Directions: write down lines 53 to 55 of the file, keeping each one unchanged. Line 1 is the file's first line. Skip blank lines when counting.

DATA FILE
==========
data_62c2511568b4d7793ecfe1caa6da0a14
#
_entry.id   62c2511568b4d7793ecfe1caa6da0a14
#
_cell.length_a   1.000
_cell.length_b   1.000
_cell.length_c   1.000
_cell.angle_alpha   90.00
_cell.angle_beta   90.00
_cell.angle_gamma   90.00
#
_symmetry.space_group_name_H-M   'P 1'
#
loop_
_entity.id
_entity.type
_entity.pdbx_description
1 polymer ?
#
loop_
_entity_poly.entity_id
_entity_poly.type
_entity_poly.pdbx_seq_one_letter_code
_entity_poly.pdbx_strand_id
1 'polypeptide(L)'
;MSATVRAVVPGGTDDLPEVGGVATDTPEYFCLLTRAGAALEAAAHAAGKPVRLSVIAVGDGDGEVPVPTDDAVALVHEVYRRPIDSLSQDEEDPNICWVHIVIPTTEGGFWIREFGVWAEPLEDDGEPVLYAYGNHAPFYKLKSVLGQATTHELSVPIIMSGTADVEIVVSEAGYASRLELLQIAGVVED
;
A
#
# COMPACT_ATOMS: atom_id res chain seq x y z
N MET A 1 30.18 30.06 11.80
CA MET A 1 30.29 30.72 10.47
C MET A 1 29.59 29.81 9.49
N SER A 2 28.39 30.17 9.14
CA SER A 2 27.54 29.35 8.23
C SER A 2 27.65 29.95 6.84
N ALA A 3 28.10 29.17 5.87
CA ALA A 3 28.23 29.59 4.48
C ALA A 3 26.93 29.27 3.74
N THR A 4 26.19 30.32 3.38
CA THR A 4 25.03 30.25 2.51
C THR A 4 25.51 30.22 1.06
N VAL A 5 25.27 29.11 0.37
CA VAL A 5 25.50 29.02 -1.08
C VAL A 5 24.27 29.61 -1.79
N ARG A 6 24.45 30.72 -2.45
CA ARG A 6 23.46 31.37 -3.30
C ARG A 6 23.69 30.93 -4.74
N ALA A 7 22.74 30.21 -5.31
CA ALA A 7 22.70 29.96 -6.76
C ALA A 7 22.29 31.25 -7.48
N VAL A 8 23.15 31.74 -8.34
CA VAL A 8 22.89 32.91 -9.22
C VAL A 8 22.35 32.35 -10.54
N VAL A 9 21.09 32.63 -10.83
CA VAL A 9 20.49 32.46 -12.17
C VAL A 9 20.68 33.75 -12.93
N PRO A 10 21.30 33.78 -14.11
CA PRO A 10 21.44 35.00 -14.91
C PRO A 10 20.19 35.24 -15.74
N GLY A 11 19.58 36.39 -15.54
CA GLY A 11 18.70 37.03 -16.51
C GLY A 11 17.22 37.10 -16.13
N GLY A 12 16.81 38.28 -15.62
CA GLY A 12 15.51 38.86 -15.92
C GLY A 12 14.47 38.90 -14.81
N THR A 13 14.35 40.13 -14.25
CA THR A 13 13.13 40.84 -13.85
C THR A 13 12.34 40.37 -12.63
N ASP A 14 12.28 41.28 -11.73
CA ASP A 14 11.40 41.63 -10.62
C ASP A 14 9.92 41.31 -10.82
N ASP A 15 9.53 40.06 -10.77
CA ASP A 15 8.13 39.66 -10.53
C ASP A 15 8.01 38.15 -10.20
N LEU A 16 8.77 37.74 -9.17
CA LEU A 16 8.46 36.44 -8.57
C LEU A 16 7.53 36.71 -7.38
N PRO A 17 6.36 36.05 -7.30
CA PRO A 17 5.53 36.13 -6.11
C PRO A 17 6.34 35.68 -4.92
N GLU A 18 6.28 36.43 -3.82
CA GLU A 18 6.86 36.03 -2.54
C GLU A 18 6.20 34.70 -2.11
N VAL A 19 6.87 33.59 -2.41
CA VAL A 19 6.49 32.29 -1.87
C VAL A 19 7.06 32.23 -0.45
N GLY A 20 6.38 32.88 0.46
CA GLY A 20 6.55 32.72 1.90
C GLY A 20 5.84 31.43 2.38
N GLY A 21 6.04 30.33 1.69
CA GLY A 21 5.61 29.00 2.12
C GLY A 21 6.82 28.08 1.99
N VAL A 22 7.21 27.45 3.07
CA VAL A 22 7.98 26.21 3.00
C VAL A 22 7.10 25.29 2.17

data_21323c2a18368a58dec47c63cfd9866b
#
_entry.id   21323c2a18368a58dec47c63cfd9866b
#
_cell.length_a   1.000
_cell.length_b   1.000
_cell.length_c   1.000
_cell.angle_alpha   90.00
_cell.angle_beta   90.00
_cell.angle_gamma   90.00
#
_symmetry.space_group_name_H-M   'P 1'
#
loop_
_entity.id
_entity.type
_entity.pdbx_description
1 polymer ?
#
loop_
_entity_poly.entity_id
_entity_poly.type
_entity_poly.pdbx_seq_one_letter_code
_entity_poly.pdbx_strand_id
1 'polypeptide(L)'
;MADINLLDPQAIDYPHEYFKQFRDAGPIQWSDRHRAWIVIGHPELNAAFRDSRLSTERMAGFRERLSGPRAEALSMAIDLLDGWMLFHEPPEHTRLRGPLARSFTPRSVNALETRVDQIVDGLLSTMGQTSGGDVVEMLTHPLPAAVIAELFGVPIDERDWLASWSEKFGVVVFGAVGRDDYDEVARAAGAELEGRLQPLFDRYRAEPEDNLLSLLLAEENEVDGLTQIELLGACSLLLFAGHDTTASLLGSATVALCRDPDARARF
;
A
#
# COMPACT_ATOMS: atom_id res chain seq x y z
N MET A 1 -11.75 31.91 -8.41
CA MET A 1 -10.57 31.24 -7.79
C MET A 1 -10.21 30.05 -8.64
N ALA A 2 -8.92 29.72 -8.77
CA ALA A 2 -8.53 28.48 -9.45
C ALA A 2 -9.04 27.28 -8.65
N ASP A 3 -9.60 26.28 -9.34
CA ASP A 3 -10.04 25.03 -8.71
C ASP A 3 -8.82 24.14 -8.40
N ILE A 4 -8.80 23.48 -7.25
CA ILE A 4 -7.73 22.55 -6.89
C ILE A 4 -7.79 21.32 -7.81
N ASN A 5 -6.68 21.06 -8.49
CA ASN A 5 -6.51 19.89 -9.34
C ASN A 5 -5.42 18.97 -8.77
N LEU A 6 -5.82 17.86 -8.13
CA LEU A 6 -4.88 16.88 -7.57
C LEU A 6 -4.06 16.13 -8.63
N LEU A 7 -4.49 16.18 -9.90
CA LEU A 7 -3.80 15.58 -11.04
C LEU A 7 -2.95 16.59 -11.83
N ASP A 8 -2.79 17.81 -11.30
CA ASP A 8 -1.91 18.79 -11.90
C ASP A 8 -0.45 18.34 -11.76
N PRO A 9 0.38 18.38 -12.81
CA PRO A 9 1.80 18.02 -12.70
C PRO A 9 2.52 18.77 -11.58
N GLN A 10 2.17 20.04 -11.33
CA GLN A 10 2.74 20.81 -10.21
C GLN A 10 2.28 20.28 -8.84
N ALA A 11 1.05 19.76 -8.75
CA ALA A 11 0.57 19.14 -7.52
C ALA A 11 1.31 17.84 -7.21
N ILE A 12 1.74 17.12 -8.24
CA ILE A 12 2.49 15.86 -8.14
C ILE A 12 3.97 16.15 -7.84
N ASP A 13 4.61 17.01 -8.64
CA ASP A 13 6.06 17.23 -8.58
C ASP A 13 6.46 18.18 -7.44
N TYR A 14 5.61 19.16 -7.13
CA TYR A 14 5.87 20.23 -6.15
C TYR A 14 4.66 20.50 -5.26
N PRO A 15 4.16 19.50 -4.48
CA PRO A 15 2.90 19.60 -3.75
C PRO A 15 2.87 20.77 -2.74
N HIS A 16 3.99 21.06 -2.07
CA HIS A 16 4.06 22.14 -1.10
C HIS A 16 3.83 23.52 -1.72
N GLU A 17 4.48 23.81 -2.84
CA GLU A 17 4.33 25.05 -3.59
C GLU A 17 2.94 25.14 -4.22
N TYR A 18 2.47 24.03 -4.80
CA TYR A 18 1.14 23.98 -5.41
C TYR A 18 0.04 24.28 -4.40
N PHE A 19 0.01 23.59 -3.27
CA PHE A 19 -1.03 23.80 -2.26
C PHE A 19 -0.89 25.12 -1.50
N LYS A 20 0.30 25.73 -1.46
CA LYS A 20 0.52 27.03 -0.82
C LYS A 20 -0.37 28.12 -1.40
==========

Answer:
CA VAL A 8 22.89 32.91 -9.22
C VAL A 8 22.35 32.35 -10.54
N VAL A 9 21.09 32.63 -10.83